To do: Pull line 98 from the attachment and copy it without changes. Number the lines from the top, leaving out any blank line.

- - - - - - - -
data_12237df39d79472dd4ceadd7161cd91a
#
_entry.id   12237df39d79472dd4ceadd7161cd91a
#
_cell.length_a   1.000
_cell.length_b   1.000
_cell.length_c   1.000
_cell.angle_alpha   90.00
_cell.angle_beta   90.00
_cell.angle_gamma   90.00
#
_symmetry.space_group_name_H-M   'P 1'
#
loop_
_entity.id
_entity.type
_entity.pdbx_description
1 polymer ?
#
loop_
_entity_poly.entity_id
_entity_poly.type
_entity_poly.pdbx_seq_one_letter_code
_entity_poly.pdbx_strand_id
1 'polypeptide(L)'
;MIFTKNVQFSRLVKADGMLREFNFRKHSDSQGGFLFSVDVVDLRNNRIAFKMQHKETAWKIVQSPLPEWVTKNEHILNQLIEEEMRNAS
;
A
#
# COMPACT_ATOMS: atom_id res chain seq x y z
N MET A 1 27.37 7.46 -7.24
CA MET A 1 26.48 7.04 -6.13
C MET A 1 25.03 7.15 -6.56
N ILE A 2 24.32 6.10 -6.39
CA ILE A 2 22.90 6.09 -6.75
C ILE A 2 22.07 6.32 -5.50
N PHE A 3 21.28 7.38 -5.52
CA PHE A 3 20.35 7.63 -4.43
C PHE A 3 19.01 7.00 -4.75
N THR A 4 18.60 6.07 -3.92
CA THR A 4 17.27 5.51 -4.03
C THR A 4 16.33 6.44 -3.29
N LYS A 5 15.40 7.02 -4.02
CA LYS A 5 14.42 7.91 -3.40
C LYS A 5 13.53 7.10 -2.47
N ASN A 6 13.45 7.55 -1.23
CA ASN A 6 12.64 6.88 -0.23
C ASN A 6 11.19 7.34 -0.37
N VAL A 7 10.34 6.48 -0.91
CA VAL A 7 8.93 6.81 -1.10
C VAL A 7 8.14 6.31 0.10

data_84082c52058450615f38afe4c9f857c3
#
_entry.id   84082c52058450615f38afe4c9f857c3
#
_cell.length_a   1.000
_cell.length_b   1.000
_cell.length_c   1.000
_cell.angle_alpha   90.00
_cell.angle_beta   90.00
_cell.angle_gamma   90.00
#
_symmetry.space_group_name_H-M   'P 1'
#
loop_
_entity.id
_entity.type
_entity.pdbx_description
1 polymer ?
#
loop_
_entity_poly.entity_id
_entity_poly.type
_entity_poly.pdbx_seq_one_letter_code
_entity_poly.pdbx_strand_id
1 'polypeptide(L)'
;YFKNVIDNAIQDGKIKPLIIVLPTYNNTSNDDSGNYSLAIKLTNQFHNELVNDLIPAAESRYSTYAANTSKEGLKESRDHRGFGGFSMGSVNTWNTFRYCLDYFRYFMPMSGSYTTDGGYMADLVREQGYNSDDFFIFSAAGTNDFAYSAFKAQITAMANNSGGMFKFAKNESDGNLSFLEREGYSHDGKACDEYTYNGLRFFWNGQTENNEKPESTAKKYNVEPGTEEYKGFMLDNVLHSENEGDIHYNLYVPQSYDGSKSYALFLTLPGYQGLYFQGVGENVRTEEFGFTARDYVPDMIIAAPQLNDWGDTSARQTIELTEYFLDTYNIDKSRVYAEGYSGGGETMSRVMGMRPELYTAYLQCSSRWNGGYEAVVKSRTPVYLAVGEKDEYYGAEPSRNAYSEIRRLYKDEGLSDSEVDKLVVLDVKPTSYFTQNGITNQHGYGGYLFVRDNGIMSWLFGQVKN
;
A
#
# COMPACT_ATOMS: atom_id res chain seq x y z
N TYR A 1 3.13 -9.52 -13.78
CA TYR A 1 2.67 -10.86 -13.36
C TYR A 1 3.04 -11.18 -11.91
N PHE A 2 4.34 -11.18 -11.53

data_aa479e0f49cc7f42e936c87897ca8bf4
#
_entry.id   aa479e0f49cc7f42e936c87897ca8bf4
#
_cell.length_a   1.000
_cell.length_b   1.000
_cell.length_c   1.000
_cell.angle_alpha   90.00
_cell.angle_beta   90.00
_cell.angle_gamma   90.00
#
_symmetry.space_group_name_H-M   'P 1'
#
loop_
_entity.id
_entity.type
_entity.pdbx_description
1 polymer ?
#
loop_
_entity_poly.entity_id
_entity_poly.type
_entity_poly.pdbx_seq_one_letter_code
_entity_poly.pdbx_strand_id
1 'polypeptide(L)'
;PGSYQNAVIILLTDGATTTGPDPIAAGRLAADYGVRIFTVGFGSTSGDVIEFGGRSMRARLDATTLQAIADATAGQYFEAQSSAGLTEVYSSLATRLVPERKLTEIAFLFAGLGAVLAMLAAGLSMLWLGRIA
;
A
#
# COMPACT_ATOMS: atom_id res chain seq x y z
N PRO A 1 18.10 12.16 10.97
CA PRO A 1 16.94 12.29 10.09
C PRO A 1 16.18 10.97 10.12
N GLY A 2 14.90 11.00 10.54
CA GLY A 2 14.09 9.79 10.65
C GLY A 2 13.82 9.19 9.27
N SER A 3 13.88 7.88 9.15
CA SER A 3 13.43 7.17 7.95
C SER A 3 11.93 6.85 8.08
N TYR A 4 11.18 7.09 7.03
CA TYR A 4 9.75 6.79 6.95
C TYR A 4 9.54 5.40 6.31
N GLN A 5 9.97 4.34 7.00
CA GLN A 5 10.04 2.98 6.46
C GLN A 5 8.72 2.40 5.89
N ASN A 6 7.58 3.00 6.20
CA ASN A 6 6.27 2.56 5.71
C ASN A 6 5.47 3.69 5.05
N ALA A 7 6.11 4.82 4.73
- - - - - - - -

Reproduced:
#